The Things We Eat

(A super yummy dinner from last week; mushrooms baked with basil pesto and parmesan, salad and rockmelon.)

We’ve been thinking about food a lot lately. Our food choices have a big impact on our health, our lifestyle and our footprint on the earth and we believe that fresh, local produce and good, real stuff cooked from scratch is what’s best for us and what’s best for this big, beautiful planet. Unfortunately, it’s not always easy. Like lovely Kate said in this great post, “unless you prioritise food, the more often you end up taking short cuts and finding yourself with some not so great food habits”. We’re guilty of that. Lately we really haven’t made food a priority and that’s something that needs to change.

Ideally we would like to grow as much as our own food as possible and source the rest from local (preferably organic) producers, but at the moment, 95% of the time our food comes from the supermarket. We’re terrible at planning our meals ahead and most nights we grab something easy from the shops on the way home from work. Supermarkets are cheap and convenient, but unfortunately in return for discount prices and long open hours, you get fruit and vegetables that have been sprayed with chemicals, picked too early, travelled long distances and left in refrigeration too long. As well as the quality of the produce being questionable, we don’t like the way the big supermarkets treat farmers (when you consider how cheap the supermarkets are selling produce, imagine how little the farmers are getting) and we believe the type of agriculture required to produce such vast, cheap quanties of food, is seriously bad news for the environment. We want to support local farmers who are focusing on growing real, nutritious, delicious food without the nasty chemicals, but when we shop at Coles and Woolies, we aren’t doing that.

At this point in time we can’t grow much food for ourselves. Our backyard is tiny, the soil is poor and the sunshine is limited. Being self sufficient might not be an option right now, but that doesn’t mean we can’t shop and eat better. We realise that where we spend our money and what we choose to eat is entirely our own responsibility. We need to start supporting the food producers we believe in, making more time to visit local markets for produce, and going to places like the locally owned wholefoods store in place of a chain supermarket. Buying our groceries this way will likely be a little more expensive (and not as convenient) but we have to consider the greater cost of food from the supermarket. Spending a bit extra on our produce will hopefully also make us a bit more mindful of how we spend our money and the food we waste. Though we live on a very limited budget, sometimes we are quite wasteful. We buy too much of something when it’s super cheap or it seems like a good idea at the time, and then we don’t get around to eating the food before it goes bad. Hopefully buying better quality food will also make us less inclined to waste it (we hate to think how many pieces of supemarket fruit we have thrown out simply because they were tasteless and horrible!) So in the long run paying more for our fruit and veggies might not actually cost us much more at all.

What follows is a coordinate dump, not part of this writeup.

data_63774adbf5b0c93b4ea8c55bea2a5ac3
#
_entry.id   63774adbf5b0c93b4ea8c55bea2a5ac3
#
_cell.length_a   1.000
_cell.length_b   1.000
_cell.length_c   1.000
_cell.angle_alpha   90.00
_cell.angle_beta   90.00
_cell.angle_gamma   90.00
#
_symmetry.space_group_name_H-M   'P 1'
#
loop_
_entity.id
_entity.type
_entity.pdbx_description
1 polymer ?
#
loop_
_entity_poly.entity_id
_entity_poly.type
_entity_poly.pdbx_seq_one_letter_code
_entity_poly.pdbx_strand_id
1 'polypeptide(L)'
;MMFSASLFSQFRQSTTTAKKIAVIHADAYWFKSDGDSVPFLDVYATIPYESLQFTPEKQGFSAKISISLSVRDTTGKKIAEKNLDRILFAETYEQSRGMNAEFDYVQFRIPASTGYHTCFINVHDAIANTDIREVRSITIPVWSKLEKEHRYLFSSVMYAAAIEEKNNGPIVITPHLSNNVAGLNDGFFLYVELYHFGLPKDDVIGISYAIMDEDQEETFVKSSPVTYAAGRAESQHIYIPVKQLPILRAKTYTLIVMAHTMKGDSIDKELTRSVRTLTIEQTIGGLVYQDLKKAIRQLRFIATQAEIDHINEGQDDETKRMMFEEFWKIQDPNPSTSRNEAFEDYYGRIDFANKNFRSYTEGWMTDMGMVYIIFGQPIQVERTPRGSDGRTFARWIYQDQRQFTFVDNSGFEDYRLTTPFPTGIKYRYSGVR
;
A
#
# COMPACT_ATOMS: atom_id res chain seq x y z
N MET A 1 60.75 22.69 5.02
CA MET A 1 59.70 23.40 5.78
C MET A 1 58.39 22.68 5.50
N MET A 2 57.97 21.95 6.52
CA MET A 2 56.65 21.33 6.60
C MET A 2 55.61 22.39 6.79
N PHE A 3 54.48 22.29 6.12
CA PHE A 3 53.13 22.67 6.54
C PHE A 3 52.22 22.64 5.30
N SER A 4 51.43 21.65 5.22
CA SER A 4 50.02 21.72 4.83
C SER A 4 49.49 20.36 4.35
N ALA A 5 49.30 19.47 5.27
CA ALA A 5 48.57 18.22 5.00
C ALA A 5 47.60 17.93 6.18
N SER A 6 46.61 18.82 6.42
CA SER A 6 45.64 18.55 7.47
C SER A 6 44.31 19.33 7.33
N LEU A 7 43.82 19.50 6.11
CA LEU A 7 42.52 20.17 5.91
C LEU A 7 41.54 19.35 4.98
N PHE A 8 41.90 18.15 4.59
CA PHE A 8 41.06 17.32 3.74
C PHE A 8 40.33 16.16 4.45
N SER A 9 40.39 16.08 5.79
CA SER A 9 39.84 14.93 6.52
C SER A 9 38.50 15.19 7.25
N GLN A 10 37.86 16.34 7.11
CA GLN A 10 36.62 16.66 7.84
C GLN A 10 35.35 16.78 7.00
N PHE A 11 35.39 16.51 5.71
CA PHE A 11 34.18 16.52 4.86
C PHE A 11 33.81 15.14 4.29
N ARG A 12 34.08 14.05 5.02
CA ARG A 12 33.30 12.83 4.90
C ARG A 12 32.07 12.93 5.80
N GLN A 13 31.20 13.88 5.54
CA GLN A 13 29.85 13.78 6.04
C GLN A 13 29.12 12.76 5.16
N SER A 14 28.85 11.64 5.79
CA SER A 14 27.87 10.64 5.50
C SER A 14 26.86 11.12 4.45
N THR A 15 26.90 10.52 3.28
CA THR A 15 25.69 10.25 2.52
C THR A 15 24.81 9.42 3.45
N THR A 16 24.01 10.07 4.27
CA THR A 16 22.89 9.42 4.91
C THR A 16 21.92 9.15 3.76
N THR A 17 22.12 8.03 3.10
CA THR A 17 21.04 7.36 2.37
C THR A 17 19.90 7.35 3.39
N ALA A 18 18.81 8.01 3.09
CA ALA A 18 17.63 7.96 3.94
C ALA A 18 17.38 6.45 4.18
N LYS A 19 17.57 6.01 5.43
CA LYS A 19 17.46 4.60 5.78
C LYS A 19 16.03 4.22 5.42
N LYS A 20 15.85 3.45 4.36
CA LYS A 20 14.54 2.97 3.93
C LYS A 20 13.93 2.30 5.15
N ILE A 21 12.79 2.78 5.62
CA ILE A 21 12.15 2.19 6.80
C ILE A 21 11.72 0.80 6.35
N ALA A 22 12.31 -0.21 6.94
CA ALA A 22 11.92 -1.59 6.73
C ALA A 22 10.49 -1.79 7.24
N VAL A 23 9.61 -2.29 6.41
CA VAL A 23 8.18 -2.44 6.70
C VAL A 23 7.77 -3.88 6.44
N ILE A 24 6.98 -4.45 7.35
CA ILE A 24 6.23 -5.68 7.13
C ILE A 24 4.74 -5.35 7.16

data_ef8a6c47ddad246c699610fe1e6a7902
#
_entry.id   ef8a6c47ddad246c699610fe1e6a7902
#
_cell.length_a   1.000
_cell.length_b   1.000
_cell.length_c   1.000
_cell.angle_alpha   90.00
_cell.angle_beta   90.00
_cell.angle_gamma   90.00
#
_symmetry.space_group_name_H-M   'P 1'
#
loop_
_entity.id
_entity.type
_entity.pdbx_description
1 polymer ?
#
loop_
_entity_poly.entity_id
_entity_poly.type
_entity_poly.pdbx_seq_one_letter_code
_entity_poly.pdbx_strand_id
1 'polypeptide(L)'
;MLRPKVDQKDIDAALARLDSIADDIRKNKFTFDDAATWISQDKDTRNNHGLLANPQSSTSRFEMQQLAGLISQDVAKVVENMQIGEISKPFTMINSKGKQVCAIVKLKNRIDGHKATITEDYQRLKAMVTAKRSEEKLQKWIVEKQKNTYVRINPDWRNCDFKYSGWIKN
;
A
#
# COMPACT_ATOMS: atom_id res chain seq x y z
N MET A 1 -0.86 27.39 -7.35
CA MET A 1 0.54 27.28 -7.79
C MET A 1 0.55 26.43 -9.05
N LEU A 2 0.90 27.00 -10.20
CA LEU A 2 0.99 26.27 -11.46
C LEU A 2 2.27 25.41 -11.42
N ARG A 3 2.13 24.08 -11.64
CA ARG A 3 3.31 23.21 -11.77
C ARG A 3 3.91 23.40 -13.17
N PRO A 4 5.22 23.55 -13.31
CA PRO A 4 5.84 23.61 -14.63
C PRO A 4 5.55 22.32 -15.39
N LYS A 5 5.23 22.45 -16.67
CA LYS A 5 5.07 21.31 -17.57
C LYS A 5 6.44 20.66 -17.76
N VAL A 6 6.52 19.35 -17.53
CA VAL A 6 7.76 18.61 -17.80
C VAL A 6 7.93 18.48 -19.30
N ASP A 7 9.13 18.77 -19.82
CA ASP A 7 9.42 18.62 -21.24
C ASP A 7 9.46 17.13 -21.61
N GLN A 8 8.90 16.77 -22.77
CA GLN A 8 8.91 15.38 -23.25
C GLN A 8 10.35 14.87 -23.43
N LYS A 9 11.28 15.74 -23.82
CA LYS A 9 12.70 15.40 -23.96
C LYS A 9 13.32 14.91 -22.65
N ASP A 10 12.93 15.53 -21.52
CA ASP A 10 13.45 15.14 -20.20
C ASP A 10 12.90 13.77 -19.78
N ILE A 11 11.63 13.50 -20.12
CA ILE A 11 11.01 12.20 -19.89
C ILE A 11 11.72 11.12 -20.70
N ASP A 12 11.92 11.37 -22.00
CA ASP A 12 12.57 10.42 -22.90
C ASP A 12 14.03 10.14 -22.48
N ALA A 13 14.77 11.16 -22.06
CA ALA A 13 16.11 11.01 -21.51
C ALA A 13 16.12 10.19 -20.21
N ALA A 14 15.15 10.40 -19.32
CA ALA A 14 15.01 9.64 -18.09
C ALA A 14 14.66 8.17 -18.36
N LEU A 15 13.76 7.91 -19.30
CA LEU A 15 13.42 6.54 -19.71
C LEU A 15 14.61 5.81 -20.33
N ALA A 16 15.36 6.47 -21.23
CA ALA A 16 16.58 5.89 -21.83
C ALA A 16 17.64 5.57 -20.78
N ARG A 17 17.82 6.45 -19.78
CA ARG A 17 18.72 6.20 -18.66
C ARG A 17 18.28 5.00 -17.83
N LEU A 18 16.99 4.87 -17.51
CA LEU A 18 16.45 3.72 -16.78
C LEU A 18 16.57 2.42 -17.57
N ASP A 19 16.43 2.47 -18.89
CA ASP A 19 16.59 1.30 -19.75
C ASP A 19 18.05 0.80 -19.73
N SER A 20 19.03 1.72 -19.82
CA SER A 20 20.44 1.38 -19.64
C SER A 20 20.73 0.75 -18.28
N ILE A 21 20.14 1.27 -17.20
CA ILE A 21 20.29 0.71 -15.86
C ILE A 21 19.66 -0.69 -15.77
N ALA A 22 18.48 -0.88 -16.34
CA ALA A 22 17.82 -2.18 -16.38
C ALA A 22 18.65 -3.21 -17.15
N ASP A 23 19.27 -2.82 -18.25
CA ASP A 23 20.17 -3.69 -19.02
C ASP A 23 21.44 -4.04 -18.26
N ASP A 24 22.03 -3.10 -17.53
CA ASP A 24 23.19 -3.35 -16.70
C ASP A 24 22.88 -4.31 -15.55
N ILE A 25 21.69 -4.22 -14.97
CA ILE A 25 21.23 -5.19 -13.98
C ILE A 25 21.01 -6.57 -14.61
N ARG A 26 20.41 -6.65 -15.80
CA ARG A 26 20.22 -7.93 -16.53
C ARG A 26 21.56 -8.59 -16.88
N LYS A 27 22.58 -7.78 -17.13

We don’t expect to change our grocery shopping habits completely overnight (and we suspect there will always be some things we have to visit Coles and Woolies for) but it is something we are mindful of and something we are (slowly) working on.

Where do you buy your fresh produce from? Is this something you think about? Does where your food comes from matter to you? Do you have any tips for recovering supermarket addicts like us? We’d love to hear your thoughts!

Katie x